The elasticity of time.
It depends on what you’re used to.
Here’s what I’m talking about.
I am beginning to watch Netflix. (Then I don’t do it for a while and when I go back to it, I forget how it works. Then my daughter comes over, she grits her teeth and she retrains me. I see these interactions as father-daughter bonding moments. Call it “The Teeth Grit of Love.”)
Anna turned us on to a show co-created by (with Alan Yang) and starring actor/comedian Aziz Ansari, entitled Master of None. I have watched a couple of episodes of Master of None, and I am a qualifiedly enthusiastic fan.
I get excited when creators get to make exactly the show they intended to make, unencumbered, as we were, by mass-market homogenization and network executive demands. Am I envious? Not entirely. Why not? Creative restrictions are limiting, but also obligatory and clear. It takes a bold spirit to run unboundaried and free. I am not certain I have that level of gutsiness in me. Although it was never an option, so who knows?
In what I read elsewhere is being labeled an “instant classic” episode of Master of None called “Parents”, Aziz and his Asian friend, both offspring of immigrants, ponder the contrast in filial dutifulness between themselves and their parents, as compared to their parents’ filial dutifulness their parents.
Aziz’s friend refuses to go grocery shopping for his father, “because I’m going to a movie and I love answering those ‘Trivia Questions’ they put up before the show.” The episode compares that response to that of his father, who, following his father’s instructions, chops the head off a chicken for dinner, which the youngster had previously regarded as a pet.
The point – which I have finally arrived at – is that, to me, even this considerably above average episode of an above average comedy series felt conspicuously padded and excessively long.
I wondered why I reacted that way.
Then in the blink of a sentence, I realized why.
Half-hour episodes on Netflix run for – minimum – half an hour. Half-hour episodes on the networks, where I have watched half-hour episodes in the past, last… at one time, twenty-six minutes, then down to twenty-two, and now, somewhere around twenty and a half.
All of which are shorter than the Netflix-length thirty minutes. (Or possibly longer, because what does Netflix care about half-hour programming blocks?)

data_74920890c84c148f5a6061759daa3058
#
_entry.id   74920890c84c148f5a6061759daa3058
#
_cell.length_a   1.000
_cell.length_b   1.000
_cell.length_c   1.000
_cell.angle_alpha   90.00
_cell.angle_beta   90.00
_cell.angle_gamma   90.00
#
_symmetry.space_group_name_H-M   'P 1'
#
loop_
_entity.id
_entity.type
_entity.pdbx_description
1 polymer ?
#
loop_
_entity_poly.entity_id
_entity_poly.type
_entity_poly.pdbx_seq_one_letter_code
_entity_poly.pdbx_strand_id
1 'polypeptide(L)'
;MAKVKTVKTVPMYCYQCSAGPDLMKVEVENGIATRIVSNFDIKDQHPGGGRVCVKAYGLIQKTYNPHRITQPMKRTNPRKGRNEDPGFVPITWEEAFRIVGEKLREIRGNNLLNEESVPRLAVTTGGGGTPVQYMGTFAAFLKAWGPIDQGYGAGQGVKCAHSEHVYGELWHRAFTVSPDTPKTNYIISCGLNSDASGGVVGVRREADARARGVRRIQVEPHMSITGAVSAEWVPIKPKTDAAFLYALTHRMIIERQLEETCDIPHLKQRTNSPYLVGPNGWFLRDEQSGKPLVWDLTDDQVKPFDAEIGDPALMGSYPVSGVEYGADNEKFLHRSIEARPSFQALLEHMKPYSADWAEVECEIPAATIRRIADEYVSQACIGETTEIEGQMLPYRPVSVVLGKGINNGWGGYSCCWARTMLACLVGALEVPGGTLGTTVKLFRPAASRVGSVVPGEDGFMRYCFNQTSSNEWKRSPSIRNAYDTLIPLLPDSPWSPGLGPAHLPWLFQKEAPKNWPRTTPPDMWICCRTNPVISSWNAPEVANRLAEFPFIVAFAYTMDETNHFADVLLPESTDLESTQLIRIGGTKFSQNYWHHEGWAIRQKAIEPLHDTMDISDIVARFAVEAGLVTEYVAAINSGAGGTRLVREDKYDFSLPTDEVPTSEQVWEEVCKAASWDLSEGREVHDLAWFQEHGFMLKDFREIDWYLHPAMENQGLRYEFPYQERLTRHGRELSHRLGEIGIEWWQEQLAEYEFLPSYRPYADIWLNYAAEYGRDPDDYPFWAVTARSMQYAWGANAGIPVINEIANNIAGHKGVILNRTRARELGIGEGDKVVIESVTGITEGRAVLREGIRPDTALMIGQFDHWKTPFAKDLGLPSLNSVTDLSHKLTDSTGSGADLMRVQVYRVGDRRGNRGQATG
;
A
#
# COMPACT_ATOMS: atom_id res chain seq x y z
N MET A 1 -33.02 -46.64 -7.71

If you’ve ever been in therapy for any extended period of time, you get a sense when your fifty-minute session is over. You just feel it in your whiney, complainy, “I guess my time is up, huh?” bones.
It is the same process with sitcoms. You watch sitcoms for fifty years, and your internal clock tells you when it ought to be done. If it runs “past time”, it registers, on some level of the viewers’ reaction mechanism as “Too long.” And while you’re watching it, “Too slow”.
Even if it’s good.
(Relevant Sidebar – Single-camera comedies, of which Master of None is an example, unfold their stories via an accumulation of equally weighted jabs and counter-jabs but, rarely if ever, with haymakers, generating, for me at least, a pace and rhythm that feel creepingly – and ultimately tediously – monotonous. Also, multi-camera comedies – for example, Frasier and Cheers – are structured to build to a hilarious comedic pay-off, which single-camera comedies rarely achieve, or, for that matter, shoot for. I shall leave this discussion at that, for fear of this becoming “The Parenthesis That Ate My Blog Post.”)
And now back to the subject at hand.
“Time”, I am arguing, informs you when “Time is up”. When the episode continues beyond that time, you involuntarily start thinking, “Shouldn’t this be over by now?”, triggering a sense of discomfort, bordering on annoyance. Simply because your TV-watching “Body Clock” has conditioned you to something else.
Shouldn’t a show be able to retain your interest however long it is?
Or it that impossible, because the conditioning process is so ingrained in us – or at least in me – that no matter how commendable the show’s attributes, it inevitably feels long?
(“Curiosity” Sidebar: Do viewers habituated to Netflix sense that network situation comedies are short?
Anyway… for a third and hopefully last time…
This dilemma will eventually disappear, and we’ll get used to whatever it is. That is simply – and wonderfully – the way it works.
In the meantime, however, during my “Transition Period”, I’ll be watching comedies on Netflix, knowing that, before they are over, I will be drumming my fingers and looking at the clock.